Q. Terrorism poses one of the biggest threats to the world community. Uzbekistan as well as India is suffering from this evil. How should we fight against terrorism?
A. As pointed out by you, both Uzbekistan and India have been victims of terrorism well before the tragic events of September 11, 2001 brought this issue to the forefront of international agenda. Terrorism is today among the greatest challenges to tolerant and pluralistic societies and international stability. Terrorists have brought death and misery to countless innocent persons around the globe. There can be no justification for terrorist acts. Strong international cooperation is needed to fight this menace. International obligations to combat terrorism contained in various multilateral documents need to be strictly enforced. Both Uzbekistan and India have made an important contribution to the fight against international terrorism. We have a Joint Working Group to Combat International Terrorism and its first meeting took place in Tashkent in April 2003.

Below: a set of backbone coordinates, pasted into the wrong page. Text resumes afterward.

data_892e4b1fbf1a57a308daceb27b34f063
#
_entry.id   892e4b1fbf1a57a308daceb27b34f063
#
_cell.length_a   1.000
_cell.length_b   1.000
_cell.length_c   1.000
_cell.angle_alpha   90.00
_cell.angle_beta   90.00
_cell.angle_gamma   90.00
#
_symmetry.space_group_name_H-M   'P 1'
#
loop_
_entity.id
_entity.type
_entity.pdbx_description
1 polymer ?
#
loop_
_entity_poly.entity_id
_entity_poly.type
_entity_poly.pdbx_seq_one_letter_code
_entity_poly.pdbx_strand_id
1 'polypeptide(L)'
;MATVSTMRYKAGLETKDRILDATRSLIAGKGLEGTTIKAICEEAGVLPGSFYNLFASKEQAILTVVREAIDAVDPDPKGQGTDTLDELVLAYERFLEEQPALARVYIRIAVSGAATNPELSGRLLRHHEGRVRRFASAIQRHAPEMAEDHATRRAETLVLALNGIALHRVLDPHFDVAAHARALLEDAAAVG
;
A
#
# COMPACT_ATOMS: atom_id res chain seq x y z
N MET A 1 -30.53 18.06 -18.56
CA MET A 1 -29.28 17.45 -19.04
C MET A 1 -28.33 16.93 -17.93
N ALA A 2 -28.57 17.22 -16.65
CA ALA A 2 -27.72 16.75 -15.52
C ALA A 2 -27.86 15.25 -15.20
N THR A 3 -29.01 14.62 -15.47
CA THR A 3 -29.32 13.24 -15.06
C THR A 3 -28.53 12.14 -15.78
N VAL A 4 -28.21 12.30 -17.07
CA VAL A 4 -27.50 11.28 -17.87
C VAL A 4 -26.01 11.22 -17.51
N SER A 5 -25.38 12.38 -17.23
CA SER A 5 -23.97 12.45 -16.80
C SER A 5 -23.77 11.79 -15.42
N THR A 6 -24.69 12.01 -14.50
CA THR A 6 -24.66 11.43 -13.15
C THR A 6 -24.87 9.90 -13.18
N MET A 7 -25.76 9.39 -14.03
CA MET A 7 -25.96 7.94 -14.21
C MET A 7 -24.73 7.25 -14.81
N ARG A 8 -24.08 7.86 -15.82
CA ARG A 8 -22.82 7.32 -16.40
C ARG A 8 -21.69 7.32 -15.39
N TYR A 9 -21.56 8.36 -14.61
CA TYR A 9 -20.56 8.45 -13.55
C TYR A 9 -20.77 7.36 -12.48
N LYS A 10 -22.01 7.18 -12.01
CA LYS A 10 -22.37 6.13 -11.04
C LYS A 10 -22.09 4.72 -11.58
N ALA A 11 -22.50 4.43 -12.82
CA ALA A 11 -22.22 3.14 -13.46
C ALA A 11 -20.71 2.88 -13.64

Q. On March 21 Uzbekistan will observe its national festival Navroz. What will be your message to Uzbekistan on this occasion?
A. On the festive occasion of Navroz, I would like to express my very best wishes to the people of Uzbekistan for success and happiness in the coming year. I would also like to reiterate our desire to strengthen further our all round cooperation with Uzbekistan.
Q. It is no doubt that the visit of the Hon’ble Foreign Minister of India His Excellency Mr. Yashwant Sinha to Uzbekistan last year was a real success, but what concrete results did it produce?
A. As rightly pointed out by you, the visit of the Minister of External Affairs of India to Uzbekistan in November 2003 made an important contribution to the further consolidation of our relations. The visit demonstrated yet again the close identity of views of the two countries on a number of regional and international issues. It was decided to enhance cooperation in a number of areas, particularly economic and commercial, cultural, scientific and technical cooperation. There was also identity of views on the need to develop new trade routes to reduce the distance between the markets of the two countries.